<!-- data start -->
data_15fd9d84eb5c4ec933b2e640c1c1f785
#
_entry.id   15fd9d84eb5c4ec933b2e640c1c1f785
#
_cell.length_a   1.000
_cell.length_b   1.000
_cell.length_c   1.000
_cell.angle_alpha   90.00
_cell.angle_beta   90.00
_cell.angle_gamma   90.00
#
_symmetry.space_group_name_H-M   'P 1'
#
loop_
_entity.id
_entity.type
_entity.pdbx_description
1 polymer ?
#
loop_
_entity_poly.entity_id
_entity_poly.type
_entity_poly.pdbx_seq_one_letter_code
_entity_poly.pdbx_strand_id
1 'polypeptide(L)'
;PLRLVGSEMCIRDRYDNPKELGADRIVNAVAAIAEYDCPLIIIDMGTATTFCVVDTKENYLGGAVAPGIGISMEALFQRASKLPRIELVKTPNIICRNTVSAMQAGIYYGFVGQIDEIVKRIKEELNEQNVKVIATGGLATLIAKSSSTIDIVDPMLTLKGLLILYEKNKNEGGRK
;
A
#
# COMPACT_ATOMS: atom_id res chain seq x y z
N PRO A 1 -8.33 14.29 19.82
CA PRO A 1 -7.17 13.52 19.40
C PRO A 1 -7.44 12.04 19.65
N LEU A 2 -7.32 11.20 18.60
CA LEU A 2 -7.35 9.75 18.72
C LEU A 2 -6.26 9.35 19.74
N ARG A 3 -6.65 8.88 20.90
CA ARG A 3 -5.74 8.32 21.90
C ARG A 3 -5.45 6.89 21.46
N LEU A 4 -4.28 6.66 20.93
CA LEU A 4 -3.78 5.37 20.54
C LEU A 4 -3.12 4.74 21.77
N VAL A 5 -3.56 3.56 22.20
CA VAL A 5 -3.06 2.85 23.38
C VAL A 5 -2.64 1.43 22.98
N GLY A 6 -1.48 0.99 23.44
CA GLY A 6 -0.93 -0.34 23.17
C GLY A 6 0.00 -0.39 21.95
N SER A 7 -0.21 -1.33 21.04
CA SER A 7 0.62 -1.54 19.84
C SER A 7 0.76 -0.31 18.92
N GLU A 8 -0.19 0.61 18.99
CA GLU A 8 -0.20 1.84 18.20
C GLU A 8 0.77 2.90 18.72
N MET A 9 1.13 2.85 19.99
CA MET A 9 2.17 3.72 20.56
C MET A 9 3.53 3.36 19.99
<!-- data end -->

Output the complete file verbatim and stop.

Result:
data_15fd9d84eb5c4ec933b2e640c1c1f785
#
_entry.id   15fd9d84eb5c4ec933b2e640c1c1f785
#
_cell.length_a   1.000
_cell.length_b   1.000
_cell.length_c   1.000
_cell.angle_alpha   90.00
_cell.angle_beta   90.00
_cell.angle_gamma   90.00
#
_symmetry.space_group_name_H-M   'P 1'
#
loop_
_entity.id
_entity.type
_entity.pdbx_description
1 polymer ?
#
loop_
_entity_poly.entity_id
_entity_poly.type
_entity_poly.pdbx_seq_one_letter_code
_entity_poly.pdbx_strand_id
1 'polypeptide(L)'
;PLRLVGSEMCIRDRYDNPKELGADRIVNAVAAIAEYDCPLIIIDMGTATTFCVVDTKENYLGGAVAPGIGISMEALFQRASKLPRIELVKTPNIICRNTVSAMQAGIYYGFVGQIDEIVKRIKEELNEQNVKVIATGGLATLIAKSSSTIDIVDPMLTLKGLLILYEKNKNEGGRK
;
A
#
# COMPACT_ATOMS: atom_id res chain seq x y z
N PRO A 1 -8.33 14.29 19.82
CA PRO A 1 -7.17 13.52 19.40
C PRO A 1 -7.44 12.04 19.65
N LEU A 2 -7.32 11.20 18.60
CA LEU A 2 -7.35 9.75 18.72
C LEU A 2 -6.26 9.35 19.74
N ARG A 3 -6.65 8.88 20.90
CA ARG A 3 -5.74 8.32 21.90
C ARG A 3 -5.45 6.89 21.46
N LEU A 4 -4.28 6.66 20.93
CA LEU A 4 -3.78 5.37 20.54
C LEU A 4 -3.12 4.74 21.77
N VAL A 5 -3.56 3.56 22.20
CA VAL A 5 -3.06 2.85 23.38
C VAL A 5 -2.64 1.43 22.98
N GLY A 6 -1.48 0.99 23.44
CA GLY A 6 -0.93 -0.34 23.17
C GLY A 6 0.00 -0.39 21.95
N SER A 7 -0.21 -1.33 21.04
CA SER A 7 0.62 -1.54 19.84
C SER A 7 0.76 -0.31 18.92
N GLU A 8 -0.19 0.61 18.99
CA GLU A 8 -0.20 1.84 18.20
C GLU A 8 0.77 2.90 18.72
N MET A 9 1.13 2.85 19.99
CA MET A 9 2.17 3.72 20.56
C MET A 9 3.53 3.36 19.99